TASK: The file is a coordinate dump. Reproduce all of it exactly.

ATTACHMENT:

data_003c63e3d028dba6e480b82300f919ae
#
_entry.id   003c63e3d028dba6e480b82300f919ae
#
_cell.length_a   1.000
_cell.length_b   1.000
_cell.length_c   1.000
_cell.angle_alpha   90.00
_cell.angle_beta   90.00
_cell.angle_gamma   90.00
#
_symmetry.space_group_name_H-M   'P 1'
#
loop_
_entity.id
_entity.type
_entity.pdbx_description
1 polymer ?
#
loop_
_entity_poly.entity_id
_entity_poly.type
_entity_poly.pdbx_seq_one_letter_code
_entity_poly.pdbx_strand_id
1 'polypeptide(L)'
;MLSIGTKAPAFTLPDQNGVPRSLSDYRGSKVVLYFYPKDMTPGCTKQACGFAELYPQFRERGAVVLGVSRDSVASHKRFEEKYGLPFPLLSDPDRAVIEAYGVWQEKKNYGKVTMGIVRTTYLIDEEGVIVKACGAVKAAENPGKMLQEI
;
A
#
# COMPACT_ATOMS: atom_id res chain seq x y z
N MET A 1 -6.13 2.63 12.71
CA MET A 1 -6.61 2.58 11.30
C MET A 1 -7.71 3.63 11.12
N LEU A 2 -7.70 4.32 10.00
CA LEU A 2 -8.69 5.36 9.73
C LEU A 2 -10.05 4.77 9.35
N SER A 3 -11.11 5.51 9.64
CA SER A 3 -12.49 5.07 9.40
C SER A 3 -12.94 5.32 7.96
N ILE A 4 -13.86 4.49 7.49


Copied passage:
data_003c63e3d028dba6e480b82300f919ae
#
_entry.id   003c63e3d028dba6e480b82300f919ae
#
_cell.length_a   1.000
_cell.length_b   1.000
_cell.length_c   1.000
_cell.angle_alpha   90.00
_cell.angle_beta   90.00
_cell.angle_gamma   90.00
#
_symmetry.space_group_name_H-M   'P 1'
#
loop_
_entity.id
_entity.type
_entity.pdbx_description
1 polymer ?
#
loop_
_entity_poly.entity_id
_entity_poly.type
_entity_poly.pdbx_seq_one_letter_code
_entity_poly.pdbx_strand_id
1 'polypeptide(L)'
;MLSIGTKAPAFTLPDQNGVPRSLSDYRGSKVVLYFYPKDMTPGCTKQACGFAELYPQFRERGAVVLGVSRDSVASHKRFEEKYGLPFPLLSDPDRAVIEAYGVWQEKKNYGKVTMGIVRTTYLIDEEGVIVKACGAVKAAENPGKMLQEI
;
A
#
# COMPACT_ATOMS: atom_id res chain seq x y z
N MET A 1 -6.13 2.63 12.71
CA MET A 1 -6.61 2.58 11.30
C MET A 1 -7.71 3.63 11.12
N LEU A 2 -7.70 4.32 10.00
CA LEU A 2 -8.69 5.36 9.73
C LEU A 2 -10.05 4.77 9.35
N SER A 3 -11.11 5.51 9.64
CA SER A 3 -12.49 5.07 9.40
C SER A 3 -12.94 5.32 7.96
N ILE A 4 -13.86 4.49 7.49